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Recalled Limos Similar to One that Caused Fire Killing Five Bay Area Nurses

By Brian Chase on January 15, 2016 - No comments

limos recalled


A specialty car maker has quietly recalled hundreds of aging limousines similar to the one that burst into flames on the San Mateo Bridge in 2013 killing five Bay Area nurses.

According to a Bay Area News Group report, Accubuilt, an Ohio-based company that converts standard Lincoln Town Cars into stretch limos, issued the recall in June warning vehicle owners that the same rear suspension failure that caused the fatal fire would occur in other  limousines if they weren’t immediately repaired. This is according to federal government records recently found by the Associated Press.

Not a Publicized Recall

The national recall covered 970 cars that are all more than a decade old. It is not clear how many vehicles were found to be defective. The recall was not made public more than six months ago when it was issued.

Accubuilt’s stated to the U.S. National Highway Traffic Safety Administration (NHTSA) at the time that it did not know who owned all of these cars and needed the help of former owners to track down the cars that had been sold.

Records about the recall on NHTSA’s website have not been updated since June. A letter from Accubuilt sent to owners said a fix to the problem would be made by September.

But, there is no public documentation saying the vehicles affected by the recall have actually been repaired. The fatal fire occurred on May 4, 2013 when a blaze broke out in a limo due to a failed rear suspension system.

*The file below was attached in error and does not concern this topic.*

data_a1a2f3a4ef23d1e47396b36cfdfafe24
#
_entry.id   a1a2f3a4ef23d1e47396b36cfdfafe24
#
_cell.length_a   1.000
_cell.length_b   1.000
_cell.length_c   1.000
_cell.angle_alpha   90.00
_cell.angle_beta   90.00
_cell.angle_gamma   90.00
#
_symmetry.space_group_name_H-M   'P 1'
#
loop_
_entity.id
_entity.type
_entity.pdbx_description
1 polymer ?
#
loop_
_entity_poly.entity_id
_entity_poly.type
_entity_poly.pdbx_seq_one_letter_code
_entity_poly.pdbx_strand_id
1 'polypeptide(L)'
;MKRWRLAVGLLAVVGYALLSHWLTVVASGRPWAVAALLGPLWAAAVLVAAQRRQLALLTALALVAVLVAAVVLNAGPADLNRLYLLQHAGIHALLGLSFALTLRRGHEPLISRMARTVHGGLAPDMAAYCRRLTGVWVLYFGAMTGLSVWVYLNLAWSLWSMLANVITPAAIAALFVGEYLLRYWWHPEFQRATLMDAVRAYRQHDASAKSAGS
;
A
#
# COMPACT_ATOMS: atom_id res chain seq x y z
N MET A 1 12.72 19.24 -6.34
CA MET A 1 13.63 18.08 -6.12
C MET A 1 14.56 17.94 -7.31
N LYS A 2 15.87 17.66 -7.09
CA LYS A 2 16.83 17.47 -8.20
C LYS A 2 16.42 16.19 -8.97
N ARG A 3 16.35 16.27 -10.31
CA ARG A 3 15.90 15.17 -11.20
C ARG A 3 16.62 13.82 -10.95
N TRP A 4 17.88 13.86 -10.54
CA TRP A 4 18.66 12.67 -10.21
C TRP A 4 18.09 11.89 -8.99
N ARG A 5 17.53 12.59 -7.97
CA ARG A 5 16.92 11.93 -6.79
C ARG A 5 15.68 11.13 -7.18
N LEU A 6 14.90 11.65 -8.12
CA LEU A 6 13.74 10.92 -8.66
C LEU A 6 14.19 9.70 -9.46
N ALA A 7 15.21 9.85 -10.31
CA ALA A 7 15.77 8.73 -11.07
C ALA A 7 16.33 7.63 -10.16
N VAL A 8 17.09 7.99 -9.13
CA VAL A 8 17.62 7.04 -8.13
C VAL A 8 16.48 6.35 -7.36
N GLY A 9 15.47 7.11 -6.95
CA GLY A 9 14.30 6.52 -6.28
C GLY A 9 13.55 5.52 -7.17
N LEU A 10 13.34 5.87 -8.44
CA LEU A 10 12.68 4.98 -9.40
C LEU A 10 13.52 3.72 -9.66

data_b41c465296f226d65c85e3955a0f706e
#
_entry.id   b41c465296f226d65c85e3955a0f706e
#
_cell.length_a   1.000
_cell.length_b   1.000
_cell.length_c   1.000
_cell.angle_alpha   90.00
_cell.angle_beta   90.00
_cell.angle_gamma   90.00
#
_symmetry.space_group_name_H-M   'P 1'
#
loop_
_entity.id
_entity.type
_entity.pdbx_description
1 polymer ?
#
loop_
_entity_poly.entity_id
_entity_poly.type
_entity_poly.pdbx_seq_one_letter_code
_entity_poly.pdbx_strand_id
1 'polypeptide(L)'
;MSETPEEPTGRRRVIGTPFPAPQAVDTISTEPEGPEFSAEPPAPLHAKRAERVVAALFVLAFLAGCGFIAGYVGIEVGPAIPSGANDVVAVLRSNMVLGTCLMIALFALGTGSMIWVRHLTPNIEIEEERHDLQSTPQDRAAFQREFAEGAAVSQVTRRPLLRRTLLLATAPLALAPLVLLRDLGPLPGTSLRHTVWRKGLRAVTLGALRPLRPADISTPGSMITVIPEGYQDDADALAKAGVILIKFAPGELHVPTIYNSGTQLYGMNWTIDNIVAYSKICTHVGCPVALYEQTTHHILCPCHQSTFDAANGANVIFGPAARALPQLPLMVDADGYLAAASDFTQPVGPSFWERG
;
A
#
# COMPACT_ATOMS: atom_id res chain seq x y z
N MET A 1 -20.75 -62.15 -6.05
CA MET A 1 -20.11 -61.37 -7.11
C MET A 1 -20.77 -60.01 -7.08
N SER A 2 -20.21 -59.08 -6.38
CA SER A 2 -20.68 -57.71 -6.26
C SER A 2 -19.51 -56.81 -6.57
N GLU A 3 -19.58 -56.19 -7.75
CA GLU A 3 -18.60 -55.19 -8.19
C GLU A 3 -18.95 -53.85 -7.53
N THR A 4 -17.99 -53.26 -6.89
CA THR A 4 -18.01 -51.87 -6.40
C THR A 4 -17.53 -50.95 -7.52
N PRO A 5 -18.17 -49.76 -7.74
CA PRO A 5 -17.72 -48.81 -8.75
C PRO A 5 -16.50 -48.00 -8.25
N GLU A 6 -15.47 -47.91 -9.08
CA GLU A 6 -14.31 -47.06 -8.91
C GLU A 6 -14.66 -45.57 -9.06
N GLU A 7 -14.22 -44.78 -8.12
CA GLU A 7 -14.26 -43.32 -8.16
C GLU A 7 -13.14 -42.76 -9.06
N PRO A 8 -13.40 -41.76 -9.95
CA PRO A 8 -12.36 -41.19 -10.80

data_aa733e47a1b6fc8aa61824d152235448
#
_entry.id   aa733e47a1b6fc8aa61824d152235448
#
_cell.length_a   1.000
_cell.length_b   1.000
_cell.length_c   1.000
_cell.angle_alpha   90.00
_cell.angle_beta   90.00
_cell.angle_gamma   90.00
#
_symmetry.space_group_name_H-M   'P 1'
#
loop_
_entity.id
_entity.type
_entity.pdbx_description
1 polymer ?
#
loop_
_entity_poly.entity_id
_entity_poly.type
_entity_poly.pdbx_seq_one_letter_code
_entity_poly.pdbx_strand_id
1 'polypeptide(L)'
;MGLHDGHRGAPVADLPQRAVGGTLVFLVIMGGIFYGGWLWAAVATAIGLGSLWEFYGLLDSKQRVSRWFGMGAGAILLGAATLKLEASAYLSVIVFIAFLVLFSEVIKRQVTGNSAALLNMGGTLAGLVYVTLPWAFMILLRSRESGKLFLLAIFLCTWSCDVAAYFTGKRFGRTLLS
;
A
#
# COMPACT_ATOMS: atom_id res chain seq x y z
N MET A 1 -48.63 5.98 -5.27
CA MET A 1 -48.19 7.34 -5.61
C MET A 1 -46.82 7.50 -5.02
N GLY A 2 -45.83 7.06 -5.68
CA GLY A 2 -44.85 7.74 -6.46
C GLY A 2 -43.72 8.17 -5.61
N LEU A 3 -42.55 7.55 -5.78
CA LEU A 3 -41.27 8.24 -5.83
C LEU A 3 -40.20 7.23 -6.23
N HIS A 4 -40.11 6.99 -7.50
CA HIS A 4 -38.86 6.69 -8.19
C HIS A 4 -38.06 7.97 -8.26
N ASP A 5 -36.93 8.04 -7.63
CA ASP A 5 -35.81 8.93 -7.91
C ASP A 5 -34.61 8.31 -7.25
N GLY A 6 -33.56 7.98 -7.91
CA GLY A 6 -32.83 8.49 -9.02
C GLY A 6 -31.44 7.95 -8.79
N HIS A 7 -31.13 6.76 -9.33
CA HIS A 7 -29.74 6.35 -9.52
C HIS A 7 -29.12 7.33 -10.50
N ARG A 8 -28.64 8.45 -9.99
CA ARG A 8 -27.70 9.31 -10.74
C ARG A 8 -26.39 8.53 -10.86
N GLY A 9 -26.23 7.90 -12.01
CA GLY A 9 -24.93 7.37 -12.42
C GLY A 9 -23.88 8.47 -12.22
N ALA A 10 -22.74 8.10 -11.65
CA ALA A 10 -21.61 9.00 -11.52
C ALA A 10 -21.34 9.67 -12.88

Limo Stop, a San Jose-based company, owned that limo. It was carrying nine female passengers to a wedding party. Five women, including a newlywed woman, died of smoke inhalation injuries.

Danger to Consumers

As California auto defect attorneys who represent victims of defective vehicles and vehicle parts, we find this news deeply disturbing. It may be that some of the cars that have been recalled may not be used commercially since the industry standard is to take vehicles out of service in five to seven years. But, who controls and regulates the mom- and-pop and other small operators who may choose to keep these aging vehicles on the road longer?

In addition to issuing a recall, manufacturers also have a responsibility to publicize the recall and make sure consumers are made aware of the dangerous products in question. Manufacturers should also be held accountable for ensuring that the defect or problem that spurred the recall is fixed.

Posted in: Auto Defects

About the Author: Brian Chase

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